Although many traditional watch smarties have remained in business since centuries, Casio can be attributed to be the modern dark horse of digital watches who entered the watch market in 1974 when the wave of digital watches had just started; not many could survive for long but Casio is still there in that segment. Casio had gathered right expertise from its pocket calculator technology which was applied for digital watches with LCD displays. Its first model, “CASIOTRON” displayed the complete time from a second to a day of the week and month including calendar with automated adjustment between day and date of the month. Subsequent models added features like phone and address books, notepad etc. Casio’s philosophy is not to simply add technology to do the same thing differently, but add value through technology which helps user to do things easily and comfortably. To add value in a watch per se, durability, toughness, materials, waterproofing etc. have been some of the basic criteria for Casio.
Casio would be developing a smartwatch soon, but before talking about that let me ponder over what Casio did so far in watch business in the context of smartwatches. This will throw some light on their thinking pattern which aligns with their strategy on smartwatch business. Casio didn’t develop a smartwatch by the definition of being ‘smart’ in today’s context, but it has a ‘watch smart’ mind and blood in its organization from the beginning. This is visible from their watches developed decades ago which had features in no way inferior to what we see in smartwatches today.
Here is a GMW-15 MOON GRAPH (1989) which shows sunrise and sunset times and different phases of the moon. And there is another model from Vivcel VCL-100S series (1994) which vibrates when your mobile phone gets a call. It has an antenna that detects the calls. There are other Casio models which used infrared to control electronic gadgets such as TVs. The infrared radiation in some models could also be used to measure temperature of objects. Even there were UV sensors in some watches which could help you keep your skin safe from sun.
See these later models which came out in 1999-2000. They have GPS, voice recording and play functionality. Some models had compass to determine direction, some others had MP3 player for music lovers. There were models having digital cameras too. Casio’s HBX series had even infrared PC link to transfer data to and from the watch. The infrared technology was even used to play games over some Casio watches which could connect with each other.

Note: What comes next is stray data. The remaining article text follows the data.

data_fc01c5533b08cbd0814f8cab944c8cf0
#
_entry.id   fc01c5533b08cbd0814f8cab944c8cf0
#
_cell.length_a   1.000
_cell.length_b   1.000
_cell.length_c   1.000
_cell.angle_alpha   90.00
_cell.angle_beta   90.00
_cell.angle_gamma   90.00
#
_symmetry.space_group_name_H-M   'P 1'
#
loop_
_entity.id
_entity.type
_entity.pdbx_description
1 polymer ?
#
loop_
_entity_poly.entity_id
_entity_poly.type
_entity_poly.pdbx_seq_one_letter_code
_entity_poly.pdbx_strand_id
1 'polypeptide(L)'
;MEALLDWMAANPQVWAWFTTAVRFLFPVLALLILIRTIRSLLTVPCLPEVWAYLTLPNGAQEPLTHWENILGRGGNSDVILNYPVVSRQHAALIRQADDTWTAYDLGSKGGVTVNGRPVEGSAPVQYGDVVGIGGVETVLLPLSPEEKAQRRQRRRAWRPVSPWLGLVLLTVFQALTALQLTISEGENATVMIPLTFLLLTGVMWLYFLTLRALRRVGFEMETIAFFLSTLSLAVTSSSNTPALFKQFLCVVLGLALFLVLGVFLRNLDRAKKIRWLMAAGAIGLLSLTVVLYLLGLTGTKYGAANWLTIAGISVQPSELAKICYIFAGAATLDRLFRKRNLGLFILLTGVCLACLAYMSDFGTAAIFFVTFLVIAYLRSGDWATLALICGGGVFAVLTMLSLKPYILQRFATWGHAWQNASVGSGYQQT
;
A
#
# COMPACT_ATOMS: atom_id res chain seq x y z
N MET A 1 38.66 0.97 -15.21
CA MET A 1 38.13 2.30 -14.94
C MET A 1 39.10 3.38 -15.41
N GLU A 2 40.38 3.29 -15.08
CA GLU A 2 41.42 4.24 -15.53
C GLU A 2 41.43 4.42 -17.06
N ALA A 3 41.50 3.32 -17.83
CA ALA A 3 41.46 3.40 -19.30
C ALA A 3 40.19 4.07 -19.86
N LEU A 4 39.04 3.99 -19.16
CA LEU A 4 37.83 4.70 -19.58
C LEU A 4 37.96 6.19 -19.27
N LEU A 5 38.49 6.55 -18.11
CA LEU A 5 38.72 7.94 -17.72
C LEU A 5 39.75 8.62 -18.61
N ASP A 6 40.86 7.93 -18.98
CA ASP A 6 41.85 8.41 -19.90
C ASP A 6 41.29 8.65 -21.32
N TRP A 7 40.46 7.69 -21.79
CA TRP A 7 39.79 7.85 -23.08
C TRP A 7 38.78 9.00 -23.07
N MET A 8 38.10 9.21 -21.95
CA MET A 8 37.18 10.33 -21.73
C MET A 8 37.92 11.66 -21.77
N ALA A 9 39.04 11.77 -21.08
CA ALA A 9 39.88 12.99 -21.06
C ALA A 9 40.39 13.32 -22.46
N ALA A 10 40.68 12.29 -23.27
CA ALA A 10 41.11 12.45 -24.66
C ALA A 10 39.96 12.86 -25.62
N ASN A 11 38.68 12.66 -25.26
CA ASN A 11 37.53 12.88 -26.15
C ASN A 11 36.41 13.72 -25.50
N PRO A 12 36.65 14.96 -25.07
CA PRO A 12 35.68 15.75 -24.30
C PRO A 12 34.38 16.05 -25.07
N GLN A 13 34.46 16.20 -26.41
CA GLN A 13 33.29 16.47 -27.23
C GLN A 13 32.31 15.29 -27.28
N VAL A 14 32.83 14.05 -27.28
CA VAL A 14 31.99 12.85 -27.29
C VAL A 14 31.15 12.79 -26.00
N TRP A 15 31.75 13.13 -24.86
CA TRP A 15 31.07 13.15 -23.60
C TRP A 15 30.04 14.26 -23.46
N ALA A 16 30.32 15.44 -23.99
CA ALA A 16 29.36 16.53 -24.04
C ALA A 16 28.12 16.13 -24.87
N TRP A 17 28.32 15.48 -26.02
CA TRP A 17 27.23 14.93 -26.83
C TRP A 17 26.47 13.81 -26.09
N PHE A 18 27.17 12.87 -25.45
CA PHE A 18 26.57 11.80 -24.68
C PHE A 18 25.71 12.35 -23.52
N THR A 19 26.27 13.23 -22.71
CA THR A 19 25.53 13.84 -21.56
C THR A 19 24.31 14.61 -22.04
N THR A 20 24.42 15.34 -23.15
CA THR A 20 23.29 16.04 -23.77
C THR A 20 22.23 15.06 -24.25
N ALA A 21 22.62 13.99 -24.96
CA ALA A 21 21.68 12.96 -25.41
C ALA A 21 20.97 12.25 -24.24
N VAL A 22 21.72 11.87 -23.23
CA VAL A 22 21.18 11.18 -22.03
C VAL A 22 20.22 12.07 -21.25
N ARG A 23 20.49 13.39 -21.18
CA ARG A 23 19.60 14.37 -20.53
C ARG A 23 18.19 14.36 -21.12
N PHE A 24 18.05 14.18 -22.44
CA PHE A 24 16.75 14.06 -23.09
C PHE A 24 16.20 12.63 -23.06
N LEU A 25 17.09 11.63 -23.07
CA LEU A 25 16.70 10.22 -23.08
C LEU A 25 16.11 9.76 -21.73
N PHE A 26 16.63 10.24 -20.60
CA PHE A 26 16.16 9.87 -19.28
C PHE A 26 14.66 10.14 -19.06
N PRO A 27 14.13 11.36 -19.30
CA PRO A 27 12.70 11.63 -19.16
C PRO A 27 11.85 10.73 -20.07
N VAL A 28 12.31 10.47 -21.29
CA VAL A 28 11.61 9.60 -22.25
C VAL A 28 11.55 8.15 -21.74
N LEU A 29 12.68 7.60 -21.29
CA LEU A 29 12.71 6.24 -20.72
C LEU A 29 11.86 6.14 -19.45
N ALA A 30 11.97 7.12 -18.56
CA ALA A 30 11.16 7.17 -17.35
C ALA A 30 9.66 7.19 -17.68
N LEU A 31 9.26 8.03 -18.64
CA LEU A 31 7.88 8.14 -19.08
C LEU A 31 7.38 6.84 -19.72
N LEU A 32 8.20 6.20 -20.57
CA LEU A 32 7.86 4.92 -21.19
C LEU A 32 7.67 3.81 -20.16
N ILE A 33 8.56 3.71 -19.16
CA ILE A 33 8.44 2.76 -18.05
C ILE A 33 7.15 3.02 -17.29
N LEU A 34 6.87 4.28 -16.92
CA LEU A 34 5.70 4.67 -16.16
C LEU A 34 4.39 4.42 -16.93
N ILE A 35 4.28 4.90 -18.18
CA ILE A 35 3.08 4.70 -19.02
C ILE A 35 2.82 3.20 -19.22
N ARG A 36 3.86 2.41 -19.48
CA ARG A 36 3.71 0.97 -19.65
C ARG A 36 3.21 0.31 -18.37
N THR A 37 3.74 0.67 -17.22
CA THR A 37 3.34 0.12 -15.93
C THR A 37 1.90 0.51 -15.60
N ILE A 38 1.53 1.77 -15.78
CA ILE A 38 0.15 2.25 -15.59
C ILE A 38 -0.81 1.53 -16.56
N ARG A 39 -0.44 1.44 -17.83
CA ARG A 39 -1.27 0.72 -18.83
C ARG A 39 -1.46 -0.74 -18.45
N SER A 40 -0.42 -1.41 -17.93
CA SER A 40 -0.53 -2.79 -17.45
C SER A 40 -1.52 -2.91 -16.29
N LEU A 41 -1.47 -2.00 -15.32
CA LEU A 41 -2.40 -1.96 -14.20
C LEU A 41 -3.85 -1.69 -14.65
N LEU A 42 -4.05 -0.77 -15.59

Are you thinking there were no models for fitness and health monitoring from Casio? Of course, in 1990s there was RPS-100W which measured your fat burnt, BP series for blood pressure monitoring, and JC-11 series for fitness tracking, and so on.
From these kinds of models from Casio’s home, it’s clear that Casio already has a concept of what should go into a smartwatch. Then the question arises – why these watches didn’t pick up in the market? Not many people around the world were tech-savvy on watches, rather they admired traditional watches. So, Casio focused on analog models of watches after their plunge in digital and tech-savvy watches like the above. We see great analog models like ‘Titanium Oceanus’ from the house of Casio. While tech awareness among traditional watch wearers definitely is a reason for poor sales of these great tech watches, I would also attribute it to feeble marketing effort made by Japanese companies in general. People need awareness, coaching, and even hand-holding to get familiar with new tech stuff; they don’t realize they wanted this unless they are made aware about it and actually allured to feel it doing themselves. This is where Apple makes a big difference; first they combine the stuff together (hardware and software for a host of features) and present it in the most intuitive and usable form, and then they do huge marketing about it to make people aware and familiar with the product and technology in it, and provide good service. Probably this could be the reason, most original innovators get locked behind and others take over them in the actual business when the technology picks up.